“I wish I had cancer. At least then people wear pink ribbons for you, and they go on long walks.”
It’s always a question whether it’s possible to have a film about Alzheimer’s Disease that’s watchable. The latest film making that attempt is Still Alice. I believe it does so.
Alice Howland is a 50 year-old woman who appears to have it made: a college professor who just published a book on linguistics, an active person recreationally, a wife to a loving and supportive husband and a mother to three adult children. One of which is married and about to be a mother to twins. However something goes noticeably wrong during a lecture about her book. She has a mental lapse she mistakes for an effect of alcohol. Soon there are more mental lapses, especially while jogging around campus and while giving lectures. Even reintroducing herself to Tom’s girlfriend causes people to wonder. Alice seeks a doctor’s attention immediately. She’s given the news: Alzheimer’s. She’s victim to a gene that brings on Alzheimer’s at an early age.
The family is devastated to hear the news. The children even have to get tested to see if they carry the gene. Anna bares the gene but her yet-to-be-born twins are immune. Nevertheless the family tries to go about the best they can while trying to be a help to Alice. However the changes are as hard for them as it is for Alice herself. Firstly Alice will have to give up her professor job. Going to an Alzheimer’s ward in a nursing and witnessing the patients leaves her upset about her future to the point she plans her own suicide using a marked bottle full of pills and a video file on her computer named ‘Butterfly’ of herself instructing her to take all the pills in the bottle. Family friction happens over time as her husband John notices changes in her thinking and Lydia overreacts after she learns Alice went through her theatre notes.
However things get better over time. John learns how to work with her fading abilities and become patient with her even in the case of her cellphone she misplaced a month earlier. Anna gives birth to the twins and she’s able to hold one of them. Her relationship with Lydia grows as Lydia shares her plays with her and gets Alice to see her perform in Angels In America where Alice feels the play. Even Alice is able to give a lecture to the local Alzheimer’s association where she delivers a speech she wrote herself and uses a highlighter to mark the notes she read as John and her son Tom watch. The speech is near perfect.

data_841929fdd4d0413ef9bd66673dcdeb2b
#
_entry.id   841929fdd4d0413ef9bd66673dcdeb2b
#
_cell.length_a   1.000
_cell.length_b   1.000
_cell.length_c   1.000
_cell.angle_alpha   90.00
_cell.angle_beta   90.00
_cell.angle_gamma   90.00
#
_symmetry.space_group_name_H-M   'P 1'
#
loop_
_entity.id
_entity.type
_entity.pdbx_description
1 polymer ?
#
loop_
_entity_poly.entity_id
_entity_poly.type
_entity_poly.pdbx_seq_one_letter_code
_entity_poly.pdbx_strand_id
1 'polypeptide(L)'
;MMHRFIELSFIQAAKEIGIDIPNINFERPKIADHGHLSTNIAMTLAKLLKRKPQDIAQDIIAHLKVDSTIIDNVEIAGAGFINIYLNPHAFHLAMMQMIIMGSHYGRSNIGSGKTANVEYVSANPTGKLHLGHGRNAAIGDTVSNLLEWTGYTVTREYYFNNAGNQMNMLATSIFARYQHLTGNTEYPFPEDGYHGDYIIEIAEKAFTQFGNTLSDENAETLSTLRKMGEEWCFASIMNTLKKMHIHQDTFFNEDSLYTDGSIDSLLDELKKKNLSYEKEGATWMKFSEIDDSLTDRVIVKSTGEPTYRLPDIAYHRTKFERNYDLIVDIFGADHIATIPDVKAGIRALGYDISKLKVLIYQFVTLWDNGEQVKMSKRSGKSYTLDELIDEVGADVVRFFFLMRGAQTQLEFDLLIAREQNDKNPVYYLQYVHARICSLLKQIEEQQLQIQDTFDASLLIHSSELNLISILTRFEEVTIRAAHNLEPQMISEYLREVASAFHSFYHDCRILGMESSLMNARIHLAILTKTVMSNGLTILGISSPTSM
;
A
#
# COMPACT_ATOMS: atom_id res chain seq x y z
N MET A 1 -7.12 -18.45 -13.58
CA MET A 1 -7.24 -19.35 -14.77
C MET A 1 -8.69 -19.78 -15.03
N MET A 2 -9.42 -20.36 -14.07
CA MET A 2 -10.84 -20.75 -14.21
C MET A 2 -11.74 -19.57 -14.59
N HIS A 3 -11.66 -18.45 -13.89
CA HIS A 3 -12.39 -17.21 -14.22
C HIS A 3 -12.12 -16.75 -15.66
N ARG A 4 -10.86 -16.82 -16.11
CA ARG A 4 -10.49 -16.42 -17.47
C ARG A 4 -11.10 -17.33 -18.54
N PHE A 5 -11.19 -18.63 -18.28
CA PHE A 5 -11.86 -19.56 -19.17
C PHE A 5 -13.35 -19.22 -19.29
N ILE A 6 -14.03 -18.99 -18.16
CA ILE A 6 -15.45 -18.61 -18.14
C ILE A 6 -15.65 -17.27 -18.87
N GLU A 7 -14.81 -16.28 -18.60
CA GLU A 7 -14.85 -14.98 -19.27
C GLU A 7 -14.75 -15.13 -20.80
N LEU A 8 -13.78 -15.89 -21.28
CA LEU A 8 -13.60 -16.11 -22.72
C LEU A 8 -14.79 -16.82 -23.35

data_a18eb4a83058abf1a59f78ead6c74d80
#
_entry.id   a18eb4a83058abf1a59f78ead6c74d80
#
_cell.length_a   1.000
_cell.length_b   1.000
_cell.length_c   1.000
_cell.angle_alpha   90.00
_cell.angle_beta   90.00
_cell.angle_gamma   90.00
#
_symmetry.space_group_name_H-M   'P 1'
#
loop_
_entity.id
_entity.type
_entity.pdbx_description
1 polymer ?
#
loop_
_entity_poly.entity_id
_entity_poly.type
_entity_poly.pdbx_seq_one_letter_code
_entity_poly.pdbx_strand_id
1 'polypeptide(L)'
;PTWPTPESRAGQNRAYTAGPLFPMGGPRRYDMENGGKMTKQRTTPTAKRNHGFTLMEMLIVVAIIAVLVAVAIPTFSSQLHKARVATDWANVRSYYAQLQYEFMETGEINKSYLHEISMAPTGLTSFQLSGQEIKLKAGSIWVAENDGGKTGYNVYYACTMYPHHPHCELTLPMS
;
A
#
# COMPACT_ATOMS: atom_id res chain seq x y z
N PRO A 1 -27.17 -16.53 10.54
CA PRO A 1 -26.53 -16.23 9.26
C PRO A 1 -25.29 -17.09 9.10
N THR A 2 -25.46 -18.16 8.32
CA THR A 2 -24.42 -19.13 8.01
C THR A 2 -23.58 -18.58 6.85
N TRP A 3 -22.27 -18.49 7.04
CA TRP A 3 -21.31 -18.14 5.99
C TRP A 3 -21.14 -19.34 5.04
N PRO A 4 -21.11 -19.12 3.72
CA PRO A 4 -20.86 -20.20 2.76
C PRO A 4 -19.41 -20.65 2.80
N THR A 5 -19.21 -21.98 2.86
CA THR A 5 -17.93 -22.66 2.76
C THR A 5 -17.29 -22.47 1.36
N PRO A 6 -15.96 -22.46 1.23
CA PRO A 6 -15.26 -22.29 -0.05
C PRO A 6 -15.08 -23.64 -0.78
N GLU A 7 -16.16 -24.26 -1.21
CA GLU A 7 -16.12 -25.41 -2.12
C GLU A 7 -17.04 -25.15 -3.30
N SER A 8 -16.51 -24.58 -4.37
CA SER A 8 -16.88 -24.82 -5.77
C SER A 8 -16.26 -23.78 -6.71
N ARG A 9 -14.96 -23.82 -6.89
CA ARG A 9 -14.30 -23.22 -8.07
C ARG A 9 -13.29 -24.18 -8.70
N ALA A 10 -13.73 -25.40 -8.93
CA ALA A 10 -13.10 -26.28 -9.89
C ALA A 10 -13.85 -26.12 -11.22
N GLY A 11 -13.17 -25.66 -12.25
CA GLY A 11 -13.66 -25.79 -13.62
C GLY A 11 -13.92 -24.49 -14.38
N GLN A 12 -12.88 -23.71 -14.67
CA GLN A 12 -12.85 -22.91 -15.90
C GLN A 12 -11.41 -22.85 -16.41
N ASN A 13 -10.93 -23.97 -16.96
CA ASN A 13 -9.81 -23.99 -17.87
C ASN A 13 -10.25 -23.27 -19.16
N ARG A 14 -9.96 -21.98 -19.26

Over time she continues to acquire inner strength just as the disease is continuing to impair her brain even further to the point she needs a caretaker while John is gone. However it’s by chance that while her caretaker is away, she comes across the ‘Butterfly’ video on her laptop. She obeys the video and even takes the laptop with her as she searches for the bottle. However the suicide attempt fails as the pills still all over the bathroom floor. The film ends with her still alive but will get you questioning if it ended right.
The film is more than just about Alzheimer’s. It’s about having it at a very young age and trying to be able to deal with it and its debilitating effects. You can’t blame Alice for being distraught on hearing the news, especially when she has so much going for her. Just a bit of trivia here: even though 50 seems awfully young to have Alzheimer’s, we should remember the first subject Dr. Alois Alzheimer studied in the disease that bears his name was a 51 year-old German woman. It almost seems understandable to some that Alice sets her own suicide up to happen when the time appears right. However it’s about acquiring inner strength over time. Yes, Alice’s years are numbered and the disease is taking a toll on her mind and her body but she becomes a stronger person over time. It makes like the suicide attempt look like the wrong thing to do after what she’s fought out.
The movie is also about family relations during Alzheimer’s. For those who have a loved one with this disease, you would know how much it affects the whole family and even hurts deeply. It’s even harder to bear when the gene that causes early Alzheimer’s is present in other family members, just like how it’s also present in Alice’s oldest daughter Anna. The frustrations are there in the Howlands as Lydia doesn’t know what to make when she learns Alice went through her script notes. Even John feels the frustration as being the husband. Nevertheless the family unit becomes stronger over time and they continue to function the best ways that they can. Lydia’s connection with Alice through her theatre work helps Alice still keep in touch with the world even as the disease continues to take its toll. Anna even tries to let the fact she bares the gene not bother her and continue to live her life as a wife and mother of newborn twins. That scene where Alice is holding her grandchild is one of the more poignant moments of the film.